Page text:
In looking at your answers to item #1, notice whether your procrastination related to one area, a few or many. If your problems are just with one area, you could be dealing primarily with a simple case of what I call ôtask-related procrastinationö (TRP). This suggests boredom and low frustration tolerance regarding an aversive task. In this case, the application of time management principles would help.
However, the more negative your responses were to items #2-10, the more likely it is that you may be experiencing what I call ôperson-related procrastinationö (PRP). This suggests the possibility of unresolved interpersonal issues (issues between you and another person) or unresolved intrapersonal issues (issues residing within you from previous life experiences). And yes, if youÆre really lucky, like most of us, you can have both TRP and PRP at the same time.A few case examples will illustrate:
Robert, a 45-year-old architect, relocated to Florida to accept a management position with a large architectural firm. He came for counseling at the suggestion of his employer, who had noticed that Robert had a difficult time completing tasks that involved minor paperwork or conducting meetings.
When I questioned Robert, it appeared that he had no other problems with procrastination outside these to areas at work. Prior to being promoted to manager, Robert had shown no evidence of postponing tasks or low morale. He enjoyed the creative aspects of being an architect.
However, when it came to writing memos to or setting up meetings with the junior members of the firm, Robert tended to put off the chore. Although he would never be so blunt with his employer, Robert stated to me that these were ôboring and meaninglessö tasks that ôdistractedö him from his real purpose: creatively designing buildings and other structures. He added that although he appreciated the substantial hike in salary, he yearned for the old days when he could focus more closely on being creative, rather than on such boring tasks that he now ôhadö to do.
RobertÆs case is a clear example of task-related procrastination. On a daily basis he faced aversive tasks that prevented him from doing when he enjoyed. When we explored the fact that he was in a management position by choice, even with all the ôaversive tasks,ö Robert began to see his situation in a different light.
When I asked if heÆd like to step down from his new lucrative positive, exclaimed ôno.ö He said that with two sons in college, he and his wife had never had the money to travel. With his new salary, they were already planning a trip to Europe. I pointed out that perhaps all the paperwork was worth it, given the financial results of his management position. Reluctantly, he agreed.
What Robert needed was a daily reminder of these positive consequences regarding the performance of such ômeaninglessö tasks. I suggested a form of time management, a behavior therapy technique called ôcontingency management,ö in which a reward for behavior depends upon performance. It calls for breaking an aversive task into manageable steps, then rewarding oneself after each step is completed. Robert needed immediate and tangible gratification after each bout of ôboringö paperwork.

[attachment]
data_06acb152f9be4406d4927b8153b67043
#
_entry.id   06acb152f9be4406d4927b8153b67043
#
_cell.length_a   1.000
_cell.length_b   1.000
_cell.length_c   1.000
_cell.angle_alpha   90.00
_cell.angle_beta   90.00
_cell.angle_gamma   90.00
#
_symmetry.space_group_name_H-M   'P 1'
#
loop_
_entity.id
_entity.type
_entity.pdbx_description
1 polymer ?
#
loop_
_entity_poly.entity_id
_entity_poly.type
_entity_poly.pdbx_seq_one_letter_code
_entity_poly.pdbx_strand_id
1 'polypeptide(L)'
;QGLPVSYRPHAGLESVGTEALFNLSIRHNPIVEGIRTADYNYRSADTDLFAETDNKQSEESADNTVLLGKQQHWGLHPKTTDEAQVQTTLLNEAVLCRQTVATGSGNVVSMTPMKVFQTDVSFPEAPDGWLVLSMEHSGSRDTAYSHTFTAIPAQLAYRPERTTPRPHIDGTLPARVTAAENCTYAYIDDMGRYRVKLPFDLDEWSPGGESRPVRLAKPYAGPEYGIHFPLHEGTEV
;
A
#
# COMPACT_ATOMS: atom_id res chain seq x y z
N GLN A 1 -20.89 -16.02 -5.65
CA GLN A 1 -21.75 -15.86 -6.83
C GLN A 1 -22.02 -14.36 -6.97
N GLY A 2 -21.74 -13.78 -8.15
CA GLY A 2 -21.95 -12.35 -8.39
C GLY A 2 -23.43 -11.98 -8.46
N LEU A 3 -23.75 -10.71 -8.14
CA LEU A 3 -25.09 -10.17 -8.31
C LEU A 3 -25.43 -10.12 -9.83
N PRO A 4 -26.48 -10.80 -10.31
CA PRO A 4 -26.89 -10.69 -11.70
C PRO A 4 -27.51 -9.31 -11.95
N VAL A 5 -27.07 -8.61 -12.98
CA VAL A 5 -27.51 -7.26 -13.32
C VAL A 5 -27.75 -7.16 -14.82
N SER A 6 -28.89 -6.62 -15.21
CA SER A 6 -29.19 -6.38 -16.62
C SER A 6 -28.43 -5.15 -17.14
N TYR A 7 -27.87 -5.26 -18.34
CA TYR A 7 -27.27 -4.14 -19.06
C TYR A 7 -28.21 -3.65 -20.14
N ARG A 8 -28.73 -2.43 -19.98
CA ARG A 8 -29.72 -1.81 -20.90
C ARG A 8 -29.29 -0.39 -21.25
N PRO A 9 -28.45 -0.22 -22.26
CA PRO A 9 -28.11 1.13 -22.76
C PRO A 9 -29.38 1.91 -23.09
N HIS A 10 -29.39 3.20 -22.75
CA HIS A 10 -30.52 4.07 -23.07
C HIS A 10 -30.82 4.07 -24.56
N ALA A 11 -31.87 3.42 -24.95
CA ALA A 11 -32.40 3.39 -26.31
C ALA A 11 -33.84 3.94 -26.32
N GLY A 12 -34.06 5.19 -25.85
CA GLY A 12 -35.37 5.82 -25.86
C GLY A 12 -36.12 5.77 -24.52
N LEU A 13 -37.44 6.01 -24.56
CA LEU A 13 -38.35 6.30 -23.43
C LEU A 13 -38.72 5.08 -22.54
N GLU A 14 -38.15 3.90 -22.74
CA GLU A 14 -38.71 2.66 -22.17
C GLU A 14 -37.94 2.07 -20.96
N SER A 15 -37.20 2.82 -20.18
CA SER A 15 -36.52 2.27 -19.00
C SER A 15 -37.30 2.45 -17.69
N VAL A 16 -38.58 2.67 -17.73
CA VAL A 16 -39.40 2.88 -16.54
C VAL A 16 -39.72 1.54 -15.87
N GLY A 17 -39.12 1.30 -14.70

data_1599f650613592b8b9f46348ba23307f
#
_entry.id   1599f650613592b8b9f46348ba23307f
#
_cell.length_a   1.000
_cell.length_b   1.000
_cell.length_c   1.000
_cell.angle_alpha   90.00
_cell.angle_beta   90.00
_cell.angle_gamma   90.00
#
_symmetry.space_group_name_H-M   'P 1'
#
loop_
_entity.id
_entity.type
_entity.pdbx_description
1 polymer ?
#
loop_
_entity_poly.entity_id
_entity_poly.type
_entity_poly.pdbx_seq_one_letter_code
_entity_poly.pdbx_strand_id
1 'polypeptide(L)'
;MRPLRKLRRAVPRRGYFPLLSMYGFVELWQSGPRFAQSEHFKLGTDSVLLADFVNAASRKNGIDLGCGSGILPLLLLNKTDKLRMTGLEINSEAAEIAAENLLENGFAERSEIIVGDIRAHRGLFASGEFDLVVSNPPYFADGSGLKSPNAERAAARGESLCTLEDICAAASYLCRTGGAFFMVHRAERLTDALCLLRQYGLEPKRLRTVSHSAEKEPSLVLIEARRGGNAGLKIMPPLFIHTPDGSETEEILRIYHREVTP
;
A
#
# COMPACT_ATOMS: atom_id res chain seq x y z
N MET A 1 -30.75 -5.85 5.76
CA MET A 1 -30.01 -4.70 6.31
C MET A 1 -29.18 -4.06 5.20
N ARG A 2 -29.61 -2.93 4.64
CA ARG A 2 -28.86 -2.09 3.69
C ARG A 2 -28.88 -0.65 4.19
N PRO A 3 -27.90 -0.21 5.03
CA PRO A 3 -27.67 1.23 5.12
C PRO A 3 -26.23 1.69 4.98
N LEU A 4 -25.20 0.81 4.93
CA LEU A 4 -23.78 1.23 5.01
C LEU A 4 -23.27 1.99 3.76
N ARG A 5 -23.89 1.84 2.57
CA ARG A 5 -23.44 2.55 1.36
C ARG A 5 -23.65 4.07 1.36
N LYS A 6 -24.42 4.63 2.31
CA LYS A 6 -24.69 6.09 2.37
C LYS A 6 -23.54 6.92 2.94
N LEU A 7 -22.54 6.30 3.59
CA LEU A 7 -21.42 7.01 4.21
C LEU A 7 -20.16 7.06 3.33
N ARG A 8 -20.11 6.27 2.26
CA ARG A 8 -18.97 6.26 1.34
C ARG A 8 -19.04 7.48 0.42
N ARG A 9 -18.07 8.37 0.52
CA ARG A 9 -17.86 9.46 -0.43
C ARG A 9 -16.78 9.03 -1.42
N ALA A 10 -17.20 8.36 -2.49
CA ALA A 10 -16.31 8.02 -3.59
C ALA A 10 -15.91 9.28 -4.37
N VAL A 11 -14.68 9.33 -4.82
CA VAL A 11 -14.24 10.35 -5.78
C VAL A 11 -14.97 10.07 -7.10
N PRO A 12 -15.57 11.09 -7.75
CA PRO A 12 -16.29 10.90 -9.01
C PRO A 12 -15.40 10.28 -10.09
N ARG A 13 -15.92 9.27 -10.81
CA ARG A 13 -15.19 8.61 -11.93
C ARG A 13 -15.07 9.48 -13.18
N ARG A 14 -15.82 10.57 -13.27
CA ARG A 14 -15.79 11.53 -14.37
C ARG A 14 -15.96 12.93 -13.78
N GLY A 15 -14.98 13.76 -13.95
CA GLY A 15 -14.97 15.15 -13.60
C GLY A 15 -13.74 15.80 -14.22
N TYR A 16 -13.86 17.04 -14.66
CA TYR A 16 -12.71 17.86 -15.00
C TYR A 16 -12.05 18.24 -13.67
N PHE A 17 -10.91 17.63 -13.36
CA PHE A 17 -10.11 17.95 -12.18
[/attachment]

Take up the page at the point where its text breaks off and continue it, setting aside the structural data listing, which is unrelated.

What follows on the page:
We decided to try breaking his tasks into half-hour blocks. He agreed that for each half-hour of time he spent writing memos, heÆd deposit $ 25 in a new European vacation savings account. For each half-hour spent conducting staff meetings, an additional $ 25 would be put in an account for one getaway trip each month for Robert and his wife.
Once Robert realized he was being amply rewarded for performing these relatively unpleasant tasks, he was able to execute his job well without the need to procrastinate.
Such cases of task-related procrastination are usually fairly clear-cut and relatively easy to remedy. However, in cases of person-related procrastination the causes and solutions are more complex. Another case example will illustrate.
Cynthia, a 2year-old computer whiz, yearned to be a writer. Although she had a comprehensive library of motivational tapes and books on time management, Cynthia was a classic case of procrastination. Not only did she put off expressing herself via her writing, she also delayed doing her job since she saw her work as an obstacle to writing her novel. To deal with her frustration, Cynthia often ate compulsively; she had gained 75 pounds since completing graduate school. As a result of her weight gain, she put off joining clubs and professional groups where she could meet men. She feared rejection based on her appearance.
Upon closer inquiry, it became apparent that Cynthia was trying to maintain her balance on a tightrope of approval — with...